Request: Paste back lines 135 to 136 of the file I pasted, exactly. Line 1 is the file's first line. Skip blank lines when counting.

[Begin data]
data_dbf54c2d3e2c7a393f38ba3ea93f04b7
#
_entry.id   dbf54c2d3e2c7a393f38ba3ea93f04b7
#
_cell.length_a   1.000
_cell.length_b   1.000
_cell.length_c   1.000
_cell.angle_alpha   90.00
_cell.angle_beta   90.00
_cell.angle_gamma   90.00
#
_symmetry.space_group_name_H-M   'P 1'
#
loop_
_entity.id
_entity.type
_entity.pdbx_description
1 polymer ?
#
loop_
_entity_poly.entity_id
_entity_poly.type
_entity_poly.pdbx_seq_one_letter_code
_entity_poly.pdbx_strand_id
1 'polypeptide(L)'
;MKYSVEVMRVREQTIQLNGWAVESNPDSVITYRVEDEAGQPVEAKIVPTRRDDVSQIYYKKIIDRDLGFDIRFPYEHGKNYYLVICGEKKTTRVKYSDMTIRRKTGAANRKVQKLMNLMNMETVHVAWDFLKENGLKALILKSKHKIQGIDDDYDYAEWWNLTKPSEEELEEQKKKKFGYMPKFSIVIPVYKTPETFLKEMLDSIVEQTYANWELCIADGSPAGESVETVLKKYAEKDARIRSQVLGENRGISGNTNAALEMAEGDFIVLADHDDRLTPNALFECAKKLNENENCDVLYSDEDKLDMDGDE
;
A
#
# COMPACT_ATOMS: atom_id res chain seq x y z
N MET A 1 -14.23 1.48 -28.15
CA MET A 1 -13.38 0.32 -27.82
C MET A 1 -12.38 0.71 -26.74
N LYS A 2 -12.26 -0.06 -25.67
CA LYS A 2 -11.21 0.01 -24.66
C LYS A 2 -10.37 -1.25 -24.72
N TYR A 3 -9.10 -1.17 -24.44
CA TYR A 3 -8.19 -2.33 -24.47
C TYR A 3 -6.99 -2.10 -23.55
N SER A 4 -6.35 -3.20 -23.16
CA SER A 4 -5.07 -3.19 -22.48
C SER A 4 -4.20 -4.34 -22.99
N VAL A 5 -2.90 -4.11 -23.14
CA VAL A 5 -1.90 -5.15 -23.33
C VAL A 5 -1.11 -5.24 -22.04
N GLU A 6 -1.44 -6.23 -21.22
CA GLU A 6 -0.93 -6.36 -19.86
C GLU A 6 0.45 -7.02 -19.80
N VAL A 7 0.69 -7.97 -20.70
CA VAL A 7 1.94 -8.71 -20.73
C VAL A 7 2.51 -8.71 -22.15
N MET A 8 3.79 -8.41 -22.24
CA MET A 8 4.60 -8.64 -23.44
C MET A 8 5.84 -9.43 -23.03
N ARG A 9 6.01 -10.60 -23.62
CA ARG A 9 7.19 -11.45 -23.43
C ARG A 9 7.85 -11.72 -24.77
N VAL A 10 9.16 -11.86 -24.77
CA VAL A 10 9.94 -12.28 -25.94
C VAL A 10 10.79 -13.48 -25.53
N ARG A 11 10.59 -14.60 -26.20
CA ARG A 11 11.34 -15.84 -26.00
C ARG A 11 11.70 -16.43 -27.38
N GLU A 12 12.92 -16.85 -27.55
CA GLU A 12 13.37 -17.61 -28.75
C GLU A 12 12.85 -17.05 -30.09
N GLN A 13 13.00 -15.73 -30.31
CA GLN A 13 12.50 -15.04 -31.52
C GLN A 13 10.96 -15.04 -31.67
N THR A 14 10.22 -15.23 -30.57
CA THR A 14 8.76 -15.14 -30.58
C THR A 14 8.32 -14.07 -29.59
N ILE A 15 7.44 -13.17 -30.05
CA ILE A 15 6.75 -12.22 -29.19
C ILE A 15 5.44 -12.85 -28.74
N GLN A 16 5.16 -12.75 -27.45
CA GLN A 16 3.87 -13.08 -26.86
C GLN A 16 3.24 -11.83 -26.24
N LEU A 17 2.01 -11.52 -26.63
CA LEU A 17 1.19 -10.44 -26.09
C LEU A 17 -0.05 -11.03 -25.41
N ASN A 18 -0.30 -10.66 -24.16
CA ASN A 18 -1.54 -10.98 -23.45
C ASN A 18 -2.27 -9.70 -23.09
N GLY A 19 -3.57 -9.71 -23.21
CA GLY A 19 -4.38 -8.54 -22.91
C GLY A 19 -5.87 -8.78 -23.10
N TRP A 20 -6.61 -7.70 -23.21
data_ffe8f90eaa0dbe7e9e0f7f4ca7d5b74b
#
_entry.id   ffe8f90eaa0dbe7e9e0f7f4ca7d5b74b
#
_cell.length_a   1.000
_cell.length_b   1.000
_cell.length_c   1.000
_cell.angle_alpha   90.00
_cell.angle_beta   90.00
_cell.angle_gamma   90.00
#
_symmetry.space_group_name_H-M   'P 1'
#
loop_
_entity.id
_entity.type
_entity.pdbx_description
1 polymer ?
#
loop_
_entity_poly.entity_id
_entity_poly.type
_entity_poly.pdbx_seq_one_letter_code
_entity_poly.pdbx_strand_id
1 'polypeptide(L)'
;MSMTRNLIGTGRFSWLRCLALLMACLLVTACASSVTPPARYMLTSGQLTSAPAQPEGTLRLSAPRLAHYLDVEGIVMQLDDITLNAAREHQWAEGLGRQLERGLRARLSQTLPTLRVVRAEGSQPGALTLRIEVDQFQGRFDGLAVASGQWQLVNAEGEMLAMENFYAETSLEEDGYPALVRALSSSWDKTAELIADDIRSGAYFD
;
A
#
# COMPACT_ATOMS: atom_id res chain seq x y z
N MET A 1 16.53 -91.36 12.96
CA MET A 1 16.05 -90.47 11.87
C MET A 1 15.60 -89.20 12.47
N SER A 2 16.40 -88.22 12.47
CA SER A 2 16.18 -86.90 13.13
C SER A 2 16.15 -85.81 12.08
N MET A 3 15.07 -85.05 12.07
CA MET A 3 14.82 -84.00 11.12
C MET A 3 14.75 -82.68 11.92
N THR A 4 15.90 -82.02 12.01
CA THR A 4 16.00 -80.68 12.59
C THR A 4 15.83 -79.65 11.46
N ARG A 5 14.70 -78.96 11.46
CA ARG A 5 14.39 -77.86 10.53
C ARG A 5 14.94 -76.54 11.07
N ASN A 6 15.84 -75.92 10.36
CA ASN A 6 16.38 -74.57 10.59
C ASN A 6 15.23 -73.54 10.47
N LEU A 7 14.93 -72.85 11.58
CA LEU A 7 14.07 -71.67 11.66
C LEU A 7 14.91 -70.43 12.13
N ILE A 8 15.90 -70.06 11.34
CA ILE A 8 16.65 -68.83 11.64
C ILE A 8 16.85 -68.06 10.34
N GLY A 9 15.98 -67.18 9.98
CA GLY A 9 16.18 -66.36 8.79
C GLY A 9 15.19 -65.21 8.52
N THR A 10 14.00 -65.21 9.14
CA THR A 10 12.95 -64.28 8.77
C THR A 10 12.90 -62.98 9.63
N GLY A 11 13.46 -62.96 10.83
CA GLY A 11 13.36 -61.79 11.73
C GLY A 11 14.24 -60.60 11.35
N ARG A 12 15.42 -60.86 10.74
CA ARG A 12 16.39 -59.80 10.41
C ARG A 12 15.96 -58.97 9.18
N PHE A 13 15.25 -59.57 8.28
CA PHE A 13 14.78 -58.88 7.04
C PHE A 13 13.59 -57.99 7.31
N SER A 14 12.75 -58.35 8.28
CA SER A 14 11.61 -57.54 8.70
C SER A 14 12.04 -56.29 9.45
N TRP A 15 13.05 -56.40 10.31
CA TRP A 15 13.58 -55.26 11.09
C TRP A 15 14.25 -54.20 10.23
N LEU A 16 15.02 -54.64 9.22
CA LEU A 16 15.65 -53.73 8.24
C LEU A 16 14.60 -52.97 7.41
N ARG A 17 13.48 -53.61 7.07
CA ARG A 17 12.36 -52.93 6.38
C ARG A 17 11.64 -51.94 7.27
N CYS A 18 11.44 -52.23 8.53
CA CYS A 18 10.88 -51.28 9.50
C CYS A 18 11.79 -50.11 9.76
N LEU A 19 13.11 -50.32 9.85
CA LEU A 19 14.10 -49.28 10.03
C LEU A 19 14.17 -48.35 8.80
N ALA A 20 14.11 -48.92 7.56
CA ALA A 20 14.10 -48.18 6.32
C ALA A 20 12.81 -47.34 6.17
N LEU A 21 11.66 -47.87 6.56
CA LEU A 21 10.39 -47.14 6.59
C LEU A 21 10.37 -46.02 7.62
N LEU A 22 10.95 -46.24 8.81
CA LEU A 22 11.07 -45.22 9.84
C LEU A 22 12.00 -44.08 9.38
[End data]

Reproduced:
CA ASN A 6 16.38 -74.57 10.59
C ASN A 6 15.23 -73.54 10.47